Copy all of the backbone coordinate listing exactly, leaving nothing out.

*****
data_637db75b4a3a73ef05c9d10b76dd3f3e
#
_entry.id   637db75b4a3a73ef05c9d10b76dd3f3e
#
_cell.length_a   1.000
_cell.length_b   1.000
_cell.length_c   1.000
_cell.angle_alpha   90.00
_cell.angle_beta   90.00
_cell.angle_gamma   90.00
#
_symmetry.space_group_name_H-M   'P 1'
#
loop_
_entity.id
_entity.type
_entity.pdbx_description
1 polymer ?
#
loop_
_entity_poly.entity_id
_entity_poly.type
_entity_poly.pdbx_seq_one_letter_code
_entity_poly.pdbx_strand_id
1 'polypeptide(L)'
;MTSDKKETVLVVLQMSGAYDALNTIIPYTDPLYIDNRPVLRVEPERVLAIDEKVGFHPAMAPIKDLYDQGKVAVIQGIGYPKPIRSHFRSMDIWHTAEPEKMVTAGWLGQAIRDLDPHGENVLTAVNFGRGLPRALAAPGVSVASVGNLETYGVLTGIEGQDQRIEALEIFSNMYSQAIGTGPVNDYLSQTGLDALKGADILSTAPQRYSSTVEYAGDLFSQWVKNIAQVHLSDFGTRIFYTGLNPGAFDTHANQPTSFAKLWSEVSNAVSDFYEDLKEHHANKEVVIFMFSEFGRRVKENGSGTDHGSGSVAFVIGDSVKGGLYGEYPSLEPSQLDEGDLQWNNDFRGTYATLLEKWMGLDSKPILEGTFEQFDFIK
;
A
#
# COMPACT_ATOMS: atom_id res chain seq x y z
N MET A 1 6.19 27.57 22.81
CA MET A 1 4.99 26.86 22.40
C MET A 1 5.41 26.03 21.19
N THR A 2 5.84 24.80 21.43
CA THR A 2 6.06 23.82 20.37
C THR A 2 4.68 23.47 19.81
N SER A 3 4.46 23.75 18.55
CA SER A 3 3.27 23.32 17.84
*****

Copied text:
data_637db75b4a3a73ef05c9d10b76dd3f3e
#
_entry.id   637db75b4a3a73ef05c9d10b76dd3f3e
#
_cell.length_a   1.000
_cell.length_b   1.000
_cell.length_c   1.000
_cell.angle_alpha   90.00
_cell.angle_beta   90.00
_cell.angle_gamma   90.00
#
_symmetry.space_group_name_H-M   'P 1'
#
loop_
_entity.id
_entity.type
_entity.pdbx_description
1 polymer ?
#
loop_
_entity_poly.entity_id
_entity_poly.type
_entity_poly.pdbx_seq_one_letter_code
_entity_poly.pdbx_strand_id
1 'polypeptide(L)'
;MTSDKKETVLVVLQMSGAYDALNTIIPYTDPLYIDNRPVLRVEPERVLAIDEKVGFHPAMAPIKDLYDQGKVAVIQGIGYPKPIRSHFRSMDIWHTAEPEKMVTAGWLGQAIRDLDPHGENVLTAVNFGRGLPRALAAPGVSVASVGNLETYGVLTGIEGQDQRIEALEIFSNMYSQAIGTGPVNDYLSQTGLDALKGADILSTAPQRYSSTVEYAGDLFSQWVKNIAQVHLSDFGTRIFYTGLNPGAFDTHANQPTSFAKLWSEVSNAVSDFYEDLKEHHANKEVVIFMFSEFGRRVKENGSGTDHGSGSVAFVIGDSVKGGLYGEYPSLEPSQLDEGDLQWNNDFRGTYATLLEKWMGLDSKPILEGTFEQFDFIK
;
A
#
# COMPACT_ATOMS: atom_id res chain seq x y z
N MET A 1 6.19 27.57 22.81
CA MET A 1 4.99 26.86 22.40
C MET A 1 5.41 26.03 21.19
N THR A 2 5.84 24.80 21.43
CA THR A 2 6.06 23.82 20.37
C THR A 2 4.68 23.47 19.81
N SER A 3 4.46 23.75 18.55
CA SER A 3 3.27 23.32 17.84